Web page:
Orientation information in verbal instructions and sketch maps

Existing studies use verbal instructions in investigating importance of landmarks in route instructions but still with focus in TbT fashion. This paper looked at both sketch maps and verbal instructions in analyzing local and global landmarks which are not often addressed in many wayfinding research. Both representations appear comparable in terms of the types of landmark information participants include. There are elements which are mentioned in the verbal instructions and which may not be present in the sketch maps. Although, there may be some similarities of elements found in both representations, it still showed interesting and valid results. Verbal instructions and sketch maps show high presence of landmarks in the instructions. Global landmarks are more prominent in sketch maps than verbal instructions. We believe that this is because maps are inherently 2-dimensional and configurational. Thus, it includes the context of environment in which a route is given.

Our study shows that some types of landmarks mentioned are common for routes regardless of their types. This is very dominant with the use of local landmarks either they are along the route or at decision points. The use of local landmarks along routes is particularly used in verbal instructions for supporting orientation. But the use of global landmarks seems to be associated with the type of routes. In this study, global landmarks are frequently mentioned in a long route at intercity level for both verbal instructions and sketch maps.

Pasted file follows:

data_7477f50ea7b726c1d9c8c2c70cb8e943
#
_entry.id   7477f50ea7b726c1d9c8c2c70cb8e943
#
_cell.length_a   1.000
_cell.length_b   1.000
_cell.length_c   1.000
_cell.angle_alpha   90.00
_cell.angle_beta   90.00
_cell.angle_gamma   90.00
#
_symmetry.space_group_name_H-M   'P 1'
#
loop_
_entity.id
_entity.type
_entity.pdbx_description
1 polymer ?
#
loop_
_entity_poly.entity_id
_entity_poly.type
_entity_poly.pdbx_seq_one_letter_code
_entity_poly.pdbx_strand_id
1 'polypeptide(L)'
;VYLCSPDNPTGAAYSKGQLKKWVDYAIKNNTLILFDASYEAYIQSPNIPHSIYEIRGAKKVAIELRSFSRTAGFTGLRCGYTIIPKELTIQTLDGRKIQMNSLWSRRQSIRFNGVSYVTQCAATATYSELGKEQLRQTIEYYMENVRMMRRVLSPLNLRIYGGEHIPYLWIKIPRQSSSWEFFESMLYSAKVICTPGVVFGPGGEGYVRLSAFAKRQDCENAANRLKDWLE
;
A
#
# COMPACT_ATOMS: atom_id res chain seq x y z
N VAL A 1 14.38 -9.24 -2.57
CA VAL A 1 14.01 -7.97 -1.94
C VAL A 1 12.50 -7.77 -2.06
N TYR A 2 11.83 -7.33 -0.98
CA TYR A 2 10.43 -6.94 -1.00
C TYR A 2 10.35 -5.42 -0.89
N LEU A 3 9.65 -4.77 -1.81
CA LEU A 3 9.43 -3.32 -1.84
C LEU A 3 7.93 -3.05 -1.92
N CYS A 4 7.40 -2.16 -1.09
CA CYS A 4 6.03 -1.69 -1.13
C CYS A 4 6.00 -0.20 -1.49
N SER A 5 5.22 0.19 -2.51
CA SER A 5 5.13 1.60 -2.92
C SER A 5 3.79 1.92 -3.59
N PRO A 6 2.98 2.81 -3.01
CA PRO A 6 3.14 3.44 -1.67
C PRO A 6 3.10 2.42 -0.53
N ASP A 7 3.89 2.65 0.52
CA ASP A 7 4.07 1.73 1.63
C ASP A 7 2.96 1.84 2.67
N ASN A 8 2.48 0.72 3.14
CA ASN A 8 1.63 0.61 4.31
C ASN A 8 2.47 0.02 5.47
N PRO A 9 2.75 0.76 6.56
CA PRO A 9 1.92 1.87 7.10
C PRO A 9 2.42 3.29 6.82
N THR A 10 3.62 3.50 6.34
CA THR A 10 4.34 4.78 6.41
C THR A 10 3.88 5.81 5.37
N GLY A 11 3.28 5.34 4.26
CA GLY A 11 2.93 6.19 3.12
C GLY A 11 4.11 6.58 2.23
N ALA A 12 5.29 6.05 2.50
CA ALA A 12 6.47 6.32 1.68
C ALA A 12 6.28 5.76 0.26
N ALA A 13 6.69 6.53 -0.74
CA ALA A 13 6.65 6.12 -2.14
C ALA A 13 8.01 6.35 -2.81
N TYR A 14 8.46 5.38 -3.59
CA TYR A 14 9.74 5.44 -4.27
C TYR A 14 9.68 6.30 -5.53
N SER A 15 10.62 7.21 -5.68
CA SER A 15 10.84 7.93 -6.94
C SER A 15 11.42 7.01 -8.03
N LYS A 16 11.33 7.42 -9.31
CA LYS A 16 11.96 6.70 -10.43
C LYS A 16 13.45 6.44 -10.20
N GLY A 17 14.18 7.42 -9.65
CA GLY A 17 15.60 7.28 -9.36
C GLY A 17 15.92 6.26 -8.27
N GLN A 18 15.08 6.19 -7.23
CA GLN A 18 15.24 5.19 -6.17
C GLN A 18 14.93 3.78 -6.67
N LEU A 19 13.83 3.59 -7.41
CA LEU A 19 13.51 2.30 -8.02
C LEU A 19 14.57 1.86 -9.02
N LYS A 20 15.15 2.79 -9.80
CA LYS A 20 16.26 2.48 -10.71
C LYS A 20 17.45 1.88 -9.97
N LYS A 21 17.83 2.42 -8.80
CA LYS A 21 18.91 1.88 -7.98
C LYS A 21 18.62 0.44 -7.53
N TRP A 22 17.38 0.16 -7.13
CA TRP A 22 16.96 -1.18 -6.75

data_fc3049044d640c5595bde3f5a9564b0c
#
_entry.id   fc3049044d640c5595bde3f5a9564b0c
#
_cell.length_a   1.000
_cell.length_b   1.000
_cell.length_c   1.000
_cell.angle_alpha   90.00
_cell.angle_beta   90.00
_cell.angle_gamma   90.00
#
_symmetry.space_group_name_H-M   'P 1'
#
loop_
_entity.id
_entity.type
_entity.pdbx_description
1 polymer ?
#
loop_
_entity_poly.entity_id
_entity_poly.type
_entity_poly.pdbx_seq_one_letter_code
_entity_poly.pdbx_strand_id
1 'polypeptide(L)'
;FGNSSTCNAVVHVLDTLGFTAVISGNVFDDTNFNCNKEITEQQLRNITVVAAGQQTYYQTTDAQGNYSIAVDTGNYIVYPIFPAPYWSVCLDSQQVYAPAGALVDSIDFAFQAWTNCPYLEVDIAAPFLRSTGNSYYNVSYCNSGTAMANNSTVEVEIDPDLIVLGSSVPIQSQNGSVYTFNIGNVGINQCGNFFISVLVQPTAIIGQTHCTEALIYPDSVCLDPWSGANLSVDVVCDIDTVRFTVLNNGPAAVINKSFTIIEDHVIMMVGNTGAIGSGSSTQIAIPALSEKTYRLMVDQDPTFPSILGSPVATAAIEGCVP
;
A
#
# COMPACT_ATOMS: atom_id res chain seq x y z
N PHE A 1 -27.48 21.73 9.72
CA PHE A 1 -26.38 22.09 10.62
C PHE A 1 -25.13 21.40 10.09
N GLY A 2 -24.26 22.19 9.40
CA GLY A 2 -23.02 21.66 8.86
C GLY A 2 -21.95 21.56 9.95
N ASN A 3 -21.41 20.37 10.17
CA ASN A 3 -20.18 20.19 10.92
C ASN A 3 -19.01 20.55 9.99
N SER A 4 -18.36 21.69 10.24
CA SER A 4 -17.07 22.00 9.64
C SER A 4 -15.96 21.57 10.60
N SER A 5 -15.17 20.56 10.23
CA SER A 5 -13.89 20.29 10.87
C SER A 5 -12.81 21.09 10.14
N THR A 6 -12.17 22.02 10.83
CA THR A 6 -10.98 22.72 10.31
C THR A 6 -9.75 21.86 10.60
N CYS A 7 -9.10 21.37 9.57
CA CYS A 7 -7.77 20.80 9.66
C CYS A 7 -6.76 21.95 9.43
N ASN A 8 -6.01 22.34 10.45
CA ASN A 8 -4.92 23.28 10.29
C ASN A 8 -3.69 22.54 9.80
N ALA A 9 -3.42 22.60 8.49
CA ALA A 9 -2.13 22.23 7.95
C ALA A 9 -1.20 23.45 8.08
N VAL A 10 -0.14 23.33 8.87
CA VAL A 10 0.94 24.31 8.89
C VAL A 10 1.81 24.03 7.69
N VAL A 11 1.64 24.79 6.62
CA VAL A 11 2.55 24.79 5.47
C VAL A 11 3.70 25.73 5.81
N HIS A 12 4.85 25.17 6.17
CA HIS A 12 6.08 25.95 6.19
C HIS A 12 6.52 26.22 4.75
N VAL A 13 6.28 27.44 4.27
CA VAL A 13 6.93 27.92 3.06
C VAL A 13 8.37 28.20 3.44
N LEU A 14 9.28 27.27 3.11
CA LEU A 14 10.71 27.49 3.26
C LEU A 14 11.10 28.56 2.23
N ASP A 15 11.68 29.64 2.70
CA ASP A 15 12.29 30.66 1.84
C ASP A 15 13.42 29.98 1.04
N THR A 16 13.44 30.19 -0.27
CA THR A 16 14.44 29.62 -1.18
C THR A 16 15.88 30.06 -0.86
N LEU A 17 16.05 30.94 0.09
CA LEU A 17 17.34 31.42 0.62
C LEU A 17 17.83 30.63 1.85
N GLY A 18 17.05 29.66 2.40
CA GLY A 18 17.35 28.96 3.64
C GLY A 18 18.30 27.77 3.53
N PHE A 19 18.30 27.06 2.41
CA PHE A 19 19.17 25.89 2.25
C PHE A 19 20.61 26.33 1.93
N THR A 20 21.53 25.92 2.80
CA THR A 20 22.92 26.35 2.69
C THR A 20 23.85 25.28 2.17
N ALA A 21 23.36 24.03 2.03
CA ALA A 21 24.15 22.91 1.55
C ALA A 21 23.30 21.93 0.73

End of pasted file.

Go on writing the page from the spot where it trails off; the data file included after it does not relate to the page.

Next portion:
It was clearly emphasized in the task that the route instructions the participants will provide are intended for newcomers in the city. It occurred that most of them mentioned some off-route landmarks which we also included in our analysis since our purpose is to investigate orientation information in human-generated wayfinding instructions contrary to the study of Denis (1997) on skeletal descriptions which was to produce a minimal set of instructions.

Based on our results, the important components of wayfinding instructions that will help in orienting oneself in the environment are the inclusion of more AR that support confirmation (i.e., NTAAR) and orientation (i.e. OAR) for shorter routes and inclusion of more GL for longer route. However, this current paper does not intend to provide the formal criteria but present empirical evidence on other relevant elements that humans include which are oftentimes eliminated in investigating wayfinding instructions. The results will later be used for future studies in developing computer-generated wayfinding aids which will not only provide meaningful TbT instructions but also orientation information that will help a person to slowly build a cognitive map.